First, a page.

Articles written in Journal of Earth System Science
Volume 107 Issue 1 March 1998 pp 5-18
Moisture profiles have been estimated over the region bounded by the latitudes 40°N and 40°S and longitudes 30°E to 130°E using INSAT digital infra red cloud imagery data. The representativeness of these profiles in representing moisture field associated with the development and movement of synoptic scale systems during the period September 15th, 1996 to March 31st, 1997 has been examined. It has been shown that the changes in the moisture field associated with the withdrawal of the southwest and northeast monsoons from the Indian sub-continent, development and movement of synoptic scale sytems (depressions, tropical cyclones and waves in easterlies) and equatorial troughs in the Indian Ocean could be clearly seen in humidity profiles. The initial development of tropical systems is first seen in the humidity field in the upper troposphere. These profiles could be used in monitoring the initial development and subsequent movement of tropical systems. Further the data on moisture distribution from the data gap regions of the Indian Ocean could be used as an additional source of moisture in numerical analysis and prognosis.
Volume 116 Issue 4 August 2007 pp 305-310
The second campaign of the Arabian Sea Monsoon Experiment (ARMEX-II) was conducted in two phases viz., March–April and May–June 2003. In the present work, the buoy and ocean research vessel data collected during the second phase of ARMEX-II have been analysed to bring out the characteristic features of monsoon onset. The results have shown that the thermodynamical features such as build up of lower tropospheric instability and increased height of zero degree isotherm occurred about a week before the monsoon onset over Kerala and adjoining southeast Arabian Sea. There was a sharp fall in the temperature difference between 850 and 500 hPa, and the height of zero degree isotherm about 2–3 days before the monsoon onset. The flux of sensible heat was positive (sea to air) over south Arabian Sea during the onset phase. Over the Bay of Bengal higher negative (air to sea) values of sensible flux prevailed before the monsoon onset which became less negative with the advance of monsoon over that region.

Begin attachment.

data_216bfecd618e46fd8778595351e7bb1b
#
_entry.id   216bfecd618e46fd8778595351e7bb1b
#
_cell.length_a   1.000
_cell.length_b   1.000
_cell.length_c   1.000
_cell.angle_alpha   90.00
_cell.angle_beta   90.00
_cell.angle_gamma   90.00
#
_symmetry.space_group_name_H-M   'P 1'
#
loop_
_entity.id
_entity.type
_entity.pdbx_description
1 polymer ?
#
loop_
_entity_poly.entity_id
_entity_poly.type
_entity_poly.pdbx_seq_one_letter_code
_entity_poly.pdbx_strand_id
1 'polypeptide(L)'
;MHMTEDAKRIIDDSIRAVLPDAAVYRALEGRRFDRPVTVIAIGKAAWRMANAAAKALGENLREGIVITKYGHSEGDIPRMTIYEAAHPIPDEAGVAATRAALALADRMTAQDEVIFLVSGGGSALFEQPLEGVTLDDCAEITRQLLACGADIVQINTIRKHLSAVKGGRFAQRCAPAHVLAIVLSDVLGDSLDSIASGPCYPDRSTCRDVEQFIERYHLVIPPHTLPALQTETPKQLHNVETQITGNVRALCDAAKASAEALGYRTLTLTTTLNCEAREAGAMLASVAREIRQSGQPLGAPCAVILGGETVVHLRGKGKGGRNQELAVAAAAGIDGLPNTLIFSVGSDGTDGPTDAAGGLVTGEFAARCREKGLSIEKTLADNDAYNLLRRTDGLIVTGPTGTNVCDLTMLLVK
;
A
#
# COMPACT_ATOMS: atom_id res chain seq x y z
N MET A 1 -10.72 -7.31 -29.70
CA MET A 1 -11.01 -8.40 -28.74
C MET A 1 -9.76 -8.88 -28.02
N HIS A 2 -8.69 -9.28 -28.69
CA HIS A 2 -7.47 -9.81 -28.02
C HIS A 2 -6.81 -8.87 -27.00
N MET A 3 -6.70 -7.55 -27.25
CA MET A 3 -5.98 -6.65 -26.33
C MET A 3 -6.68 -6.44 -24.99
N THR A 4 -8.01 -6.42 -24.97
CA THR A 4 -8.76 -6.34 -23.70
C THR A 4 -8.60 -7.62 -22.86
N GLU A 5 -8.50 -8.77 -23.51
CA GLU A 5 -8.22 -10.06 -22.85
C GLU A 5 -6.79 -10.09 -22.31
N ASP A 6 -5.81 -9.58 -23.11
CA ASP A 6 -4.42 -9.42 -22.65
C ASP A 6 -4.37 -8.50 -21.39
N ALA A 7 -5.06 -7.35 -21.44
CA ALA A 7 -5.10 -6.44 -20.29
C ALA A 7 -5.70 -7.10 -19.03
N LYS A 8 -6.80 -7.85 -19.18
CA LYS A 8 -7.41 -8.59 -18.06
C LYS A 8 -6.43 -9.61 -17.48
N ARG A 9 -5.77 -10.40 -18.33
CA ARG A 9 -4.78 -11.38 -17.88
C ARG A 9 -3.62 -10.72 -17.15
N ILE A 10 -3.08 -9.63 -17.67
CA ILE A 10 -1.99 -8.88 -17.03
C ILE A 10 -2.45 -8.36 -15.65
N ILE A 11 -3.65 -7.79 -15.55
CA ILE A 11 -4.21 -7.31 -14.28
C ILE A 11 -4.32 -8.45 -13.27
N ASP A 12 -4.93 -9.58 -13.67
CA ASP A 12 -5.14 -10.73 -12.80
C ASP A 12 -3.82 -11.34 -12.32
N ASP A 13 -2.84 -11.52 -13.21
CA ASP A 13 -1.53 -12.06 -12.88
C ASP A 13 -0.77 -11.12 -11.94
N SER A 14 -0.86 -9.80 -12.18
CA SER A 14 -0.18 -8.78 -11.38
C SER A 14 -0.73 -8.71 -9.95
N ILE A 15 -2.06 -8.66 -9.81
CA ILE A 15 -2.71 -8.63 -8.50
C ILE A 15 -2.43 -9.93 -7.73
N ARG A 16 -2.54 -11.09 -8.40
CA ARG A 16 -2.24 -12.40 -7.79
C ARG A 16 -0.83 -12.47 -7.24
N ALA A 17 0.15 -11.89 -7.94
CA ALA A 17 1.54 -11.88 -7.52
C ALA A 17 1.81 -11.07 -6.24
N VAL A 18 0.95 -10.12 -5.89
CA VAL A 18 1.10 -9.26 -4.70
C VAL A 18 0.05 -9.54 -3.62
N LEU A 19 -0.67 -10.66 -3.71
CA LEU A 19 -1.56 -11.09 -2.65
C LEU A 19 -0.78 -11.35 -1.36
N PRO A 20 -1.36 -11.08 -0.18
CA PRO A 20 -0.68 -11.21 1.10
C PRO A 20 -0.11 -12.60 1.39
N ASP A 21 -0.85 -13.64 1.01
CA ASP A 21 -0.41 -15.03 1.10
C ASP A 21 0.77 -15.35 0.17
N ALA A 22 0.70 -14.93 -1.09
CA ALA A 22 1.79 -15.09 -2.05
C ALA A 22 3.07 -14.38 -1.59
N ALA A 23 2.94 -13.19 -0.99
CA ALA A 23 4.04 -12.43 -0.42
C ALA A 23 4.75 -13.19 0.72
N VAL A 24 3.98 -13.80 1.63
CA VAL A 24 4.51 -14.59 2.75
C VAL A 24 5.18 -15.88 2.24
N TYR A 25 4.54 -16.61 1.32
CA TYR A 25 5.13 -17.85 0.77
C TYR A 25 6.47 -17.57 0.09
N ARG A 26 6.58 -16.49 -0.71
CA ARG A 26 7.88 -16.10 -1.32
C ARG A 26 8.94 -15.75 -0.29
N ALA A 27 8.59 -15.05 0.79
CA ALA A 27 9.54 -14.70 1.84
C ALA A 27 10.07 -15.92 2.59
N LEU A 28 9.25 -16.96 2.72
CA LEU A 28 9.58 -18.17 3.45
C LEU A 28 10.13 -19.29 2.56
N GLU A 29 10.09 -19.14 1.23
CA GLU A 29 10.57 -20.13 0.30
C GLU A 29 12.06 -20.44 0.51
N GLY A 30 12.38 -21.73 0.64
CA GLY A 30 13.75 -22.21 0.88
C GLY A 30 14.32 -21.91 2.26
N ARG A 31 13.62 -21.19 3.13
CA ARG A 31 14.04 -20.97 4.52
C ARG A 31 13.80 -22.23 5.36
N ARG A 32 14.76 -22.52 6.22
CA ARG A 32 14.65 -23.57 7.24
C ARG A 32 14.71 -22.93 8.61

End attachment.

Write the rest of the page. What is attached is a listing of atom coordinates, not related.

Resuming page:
The pre-onset period was characterized by large sea surface temperature (SST) gradient over the Arabian Sea with rapid decrease towards north of the warm pool region. The buoy observations have shown that SST remained close to 30.5°C in the warm pool region during the pre-onset period in 2003 but only 2–3 degrees away (north of this region) SSTs were as low as 28.5-29°C. An interesting aspect of sea level pressure (SLP) variability over the Indian seas during the onset phase of summer monsoon 2003 was undoubtedly, the highest SLP in the warm pool region inspite of very high SSTs.